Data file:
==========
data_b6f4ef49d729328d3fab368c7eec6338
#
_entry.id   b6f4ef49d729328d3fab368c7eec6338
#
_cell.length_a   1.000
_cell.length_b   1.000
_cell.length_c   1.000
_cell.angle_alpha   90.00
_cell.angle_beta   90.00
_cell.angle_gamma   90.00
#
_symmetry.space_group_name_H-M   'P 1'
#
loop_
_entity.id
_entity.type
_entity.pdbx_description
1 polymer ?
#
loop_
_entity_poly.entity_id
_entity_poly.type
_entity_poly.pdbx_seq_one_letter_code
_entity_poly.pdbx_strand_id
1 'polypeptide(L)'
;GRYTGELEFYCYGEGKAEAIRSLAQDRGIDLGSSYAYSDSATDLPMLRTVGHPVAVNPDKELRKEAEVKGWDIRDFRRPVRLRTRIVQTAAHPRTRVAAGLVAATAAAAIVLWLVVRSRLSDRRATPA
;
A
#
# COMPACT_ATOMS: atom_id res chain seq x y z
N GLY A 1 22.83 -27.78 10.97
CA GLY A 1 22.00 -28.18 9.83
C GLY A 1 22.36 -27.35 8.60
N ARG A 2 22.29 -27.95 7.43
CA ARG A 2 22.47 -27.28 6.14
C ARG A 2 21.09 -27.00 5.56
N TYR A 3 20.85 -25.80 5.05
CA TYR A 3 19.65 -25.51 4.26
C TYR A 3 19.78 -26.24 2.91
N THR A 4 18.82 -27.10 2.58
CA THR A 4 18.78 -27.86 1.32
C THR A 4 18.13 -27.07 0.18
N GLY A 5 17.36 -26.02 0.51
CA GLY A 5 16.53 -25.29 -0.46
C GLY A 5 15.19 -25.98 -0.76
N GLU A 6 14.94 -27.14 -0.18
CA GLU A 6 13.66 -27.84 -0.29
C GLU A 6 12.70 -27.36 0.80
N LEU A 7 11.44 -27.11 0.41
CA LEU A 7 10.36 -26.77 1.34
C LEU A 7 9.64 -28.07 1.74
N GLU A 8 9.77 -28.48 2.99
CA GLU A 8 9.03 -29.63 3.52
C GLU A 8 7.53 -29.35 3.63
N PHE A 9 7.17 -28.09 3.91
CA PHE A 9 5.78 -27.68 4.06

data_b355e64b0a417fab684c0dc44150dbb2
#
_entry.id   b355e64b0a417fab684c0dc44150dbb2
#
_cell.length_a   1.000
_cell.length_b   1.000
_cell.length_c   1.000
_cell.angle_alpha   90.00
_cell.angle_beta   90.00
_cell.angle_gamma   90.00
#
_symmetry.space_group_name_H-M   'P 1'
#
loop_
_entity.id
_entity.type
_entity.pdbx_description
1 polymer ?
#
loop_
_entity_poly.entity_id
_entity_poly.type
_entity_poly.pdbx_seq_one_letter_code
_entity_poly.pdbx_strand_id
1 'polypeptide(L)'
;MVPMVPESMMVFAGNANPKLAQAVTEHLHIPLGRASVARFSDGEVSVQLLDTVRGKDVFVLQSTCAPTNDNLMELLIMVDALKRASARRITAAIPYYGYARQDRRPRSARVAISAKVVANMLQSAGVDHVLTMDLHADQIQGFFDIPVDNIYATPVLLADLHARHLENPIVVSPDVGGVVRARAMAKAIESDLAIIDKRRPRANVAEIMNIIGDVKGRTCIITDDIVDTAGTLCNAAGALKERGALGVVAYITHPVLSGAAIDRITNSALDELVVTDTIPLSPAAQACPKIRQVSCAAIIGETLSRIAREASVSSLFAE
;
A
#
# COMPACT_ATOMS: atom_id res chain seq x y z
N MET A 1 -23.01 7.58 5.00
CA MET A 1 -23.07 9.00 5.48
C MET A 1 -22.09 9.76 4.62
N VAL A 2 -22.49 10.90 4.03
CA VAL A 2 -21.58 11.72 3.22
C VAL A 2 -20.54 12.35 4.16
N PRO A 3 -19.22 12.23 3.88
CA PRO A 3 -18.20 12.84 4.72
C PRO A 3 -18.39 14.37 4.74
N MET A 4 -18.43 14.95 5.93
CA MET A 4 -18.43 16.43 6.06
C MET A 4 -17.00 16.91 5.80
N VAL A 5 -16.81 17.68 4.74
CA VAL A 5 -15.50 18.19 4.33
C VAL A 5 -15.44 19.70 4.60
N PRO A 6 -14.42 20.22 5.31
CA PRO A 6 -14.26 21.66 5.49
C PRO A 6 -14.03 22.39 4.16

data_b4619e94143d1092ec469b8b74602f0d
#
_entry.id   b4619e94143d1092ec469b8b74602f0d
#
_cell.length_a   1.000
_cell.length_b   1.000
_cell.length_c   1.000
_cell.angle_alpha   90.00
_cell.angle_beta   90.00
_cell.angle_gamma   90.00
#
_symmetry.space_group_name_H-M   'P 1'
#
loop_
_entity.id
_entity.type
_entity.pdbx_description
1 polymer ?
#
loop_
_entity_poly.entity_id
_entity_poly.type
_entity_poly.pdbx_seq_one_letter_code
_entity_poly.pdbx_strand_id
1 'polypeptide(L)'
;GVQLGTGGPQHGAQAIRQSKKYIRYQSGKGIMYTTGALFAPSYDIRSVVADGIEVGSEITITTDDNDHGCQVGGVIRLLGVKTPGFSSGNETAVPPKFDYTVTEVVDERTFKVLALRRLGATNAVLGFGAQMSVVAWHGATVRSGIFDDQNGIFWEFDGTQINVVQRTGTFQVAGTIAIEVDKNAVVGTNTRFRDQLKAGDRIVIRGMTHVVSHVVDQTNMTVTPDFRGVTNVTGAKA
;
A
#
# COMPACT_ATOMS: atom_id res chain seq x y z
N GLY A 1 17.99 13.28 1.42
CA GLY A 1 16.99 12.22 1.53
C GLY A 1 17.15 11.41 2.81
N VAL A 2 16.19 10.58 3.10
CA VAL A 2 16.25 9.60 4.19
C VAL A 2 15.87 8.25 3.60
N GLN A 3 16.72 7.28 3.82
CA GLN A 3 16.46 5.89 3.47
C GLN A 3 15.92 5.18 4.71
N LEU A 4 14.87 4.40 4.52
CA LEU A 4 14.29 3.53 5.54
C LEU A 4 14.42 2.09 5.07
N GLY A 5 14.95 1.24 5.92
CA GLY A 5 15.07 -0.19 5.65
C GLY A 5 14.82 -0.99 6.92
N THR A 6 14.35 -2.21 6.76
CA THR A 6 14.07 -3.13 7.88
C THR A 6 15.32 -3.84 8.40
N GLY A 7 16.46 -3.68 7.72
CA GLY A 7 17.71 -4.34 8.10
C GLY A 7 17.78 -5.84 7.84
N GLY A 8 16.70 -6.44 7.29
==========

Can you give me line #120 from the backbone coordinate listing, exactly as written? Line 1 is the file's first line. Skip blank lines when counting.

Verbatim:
_entity.type